Posted on 27 November 2017
Same-sex couples are prohibited from marrying in approximately 40,000 places of worship that permit different-sex couples to marry, and there are only 182 places of worship registered for same-sex marriage.
The research, which is based on a survey of 71 places of worship, shows that of those that have performed a same-sex marriage, three-quarters provided a religious marriage ceremony to a same-sex couple that had not previously worshiped there, indicating that they welcome couples who are excluded from marrying in their own place of worship.
Dr Silvia Falcetta, from the University of York’s Department of Sociology, said: “This report shows that same-sex couples are at a significant disadvantage to different-sex couples, because same-sex couples are more likely to live in an area where there is no scope to be married in a place of worship according to a desired religious ceremony.”
Opposition and antagonism
The research team also found that registering a place of worship for same-sex marriage can sometimes create tensions between it and the broader religious group of which it is a part, and can attract opposition and antagonism from other religious groups in their local areas.
Registering a place of worship can also produce conflict within a congregation and some members of a church may decide to leave.
Many places of worship, however, report that registering for same-sex marriage has produced positive benefits within a congregation. These include strengthening the solidarity of existing members, supporting existing LGBT members, and attracting new members.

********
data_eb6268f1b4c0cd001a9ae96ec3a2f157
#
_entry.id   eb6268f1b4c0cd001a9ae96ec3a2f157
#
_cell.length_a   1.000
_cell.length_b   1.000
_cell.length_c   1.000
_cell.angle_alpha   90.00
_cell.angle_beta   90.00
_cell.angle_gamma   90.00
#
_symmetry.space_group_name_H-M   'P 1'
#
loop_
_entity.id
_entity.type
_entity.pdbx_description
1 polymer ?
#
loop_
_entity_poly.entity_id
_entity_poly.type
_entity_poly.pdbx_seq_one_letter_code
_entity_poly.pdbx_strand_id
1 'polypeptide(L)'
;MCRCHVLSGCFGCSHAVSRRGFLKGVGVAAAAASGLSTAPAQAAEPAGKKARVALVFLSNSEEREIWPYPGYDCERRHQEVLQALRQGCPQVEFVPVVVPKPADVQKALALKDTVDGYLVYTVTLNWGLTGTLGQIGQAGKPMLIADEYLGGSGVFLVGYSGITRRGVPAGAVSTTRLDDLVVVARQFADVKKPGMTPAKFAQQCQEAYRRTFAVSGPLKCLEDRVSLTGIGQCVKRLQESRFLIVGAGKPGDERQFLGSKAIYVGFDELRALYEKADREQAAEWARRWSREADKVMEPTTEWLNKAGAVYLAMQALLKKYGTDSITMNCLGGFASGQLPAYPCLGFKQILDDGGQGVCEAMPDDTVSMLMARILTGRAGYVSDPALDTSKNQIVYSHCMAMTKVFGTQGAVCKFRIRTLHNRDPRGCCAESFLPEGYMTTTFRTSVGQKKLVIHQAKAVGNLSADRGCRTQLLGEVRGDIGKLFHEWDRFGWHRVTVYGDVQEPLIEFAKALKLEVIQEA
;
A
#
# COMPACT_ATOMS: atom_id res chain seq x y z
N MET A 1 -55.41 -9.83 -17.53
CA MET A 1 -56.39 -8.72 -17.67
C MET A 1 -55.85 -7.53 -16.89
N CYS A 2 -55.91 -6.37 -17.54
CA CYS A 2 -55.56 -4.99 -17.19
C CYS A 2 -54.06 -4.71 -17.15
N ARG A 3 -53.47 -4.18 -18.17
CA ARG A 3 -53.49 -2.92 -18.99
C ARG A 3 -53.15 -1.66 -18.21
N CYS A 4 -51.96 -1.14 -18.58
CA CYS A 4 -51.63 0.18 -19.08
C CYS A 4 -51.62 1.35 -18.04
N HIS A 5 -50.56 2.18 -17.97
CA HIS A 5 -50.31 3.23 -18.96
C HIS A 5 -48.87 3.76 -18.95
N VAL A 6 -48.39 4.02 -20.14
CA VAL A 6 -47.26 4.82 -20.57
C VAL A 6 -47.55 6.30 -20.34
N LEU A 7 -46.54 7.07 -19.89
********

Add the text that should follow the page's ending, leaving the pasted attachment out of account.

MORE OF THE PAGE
Commitment to same-sex marriage
Professor Paul Johnson, Head of the University of York’s Department of Sociology, said: “Some places of worship regard their commitment to same-sex marriage as a positive way of advertising and marketing their faith and practice.”
During debates over the enactment of the Marriage (Same Sex Couples) Act 2013, considerable attention was given to the need for protections for individuals who do not want to participate in same-sex weddings - as ministers, or choristers, for example. The research shows, however, that very few people refuse to participate and therefore need these legal protections.
Professor Robert Vanderbeck of the University of Leeds said, “Although many claims have been made about how the introduction of same-sex marriage would affect religious groups that offer it, these data provide the first systematic glimpse of what is actually happening on the ground in churches and other places of worship.
“Despite worries to the contrary, in 90% of places of worship no person has refused to participate in a same-sex marriage ceremony.”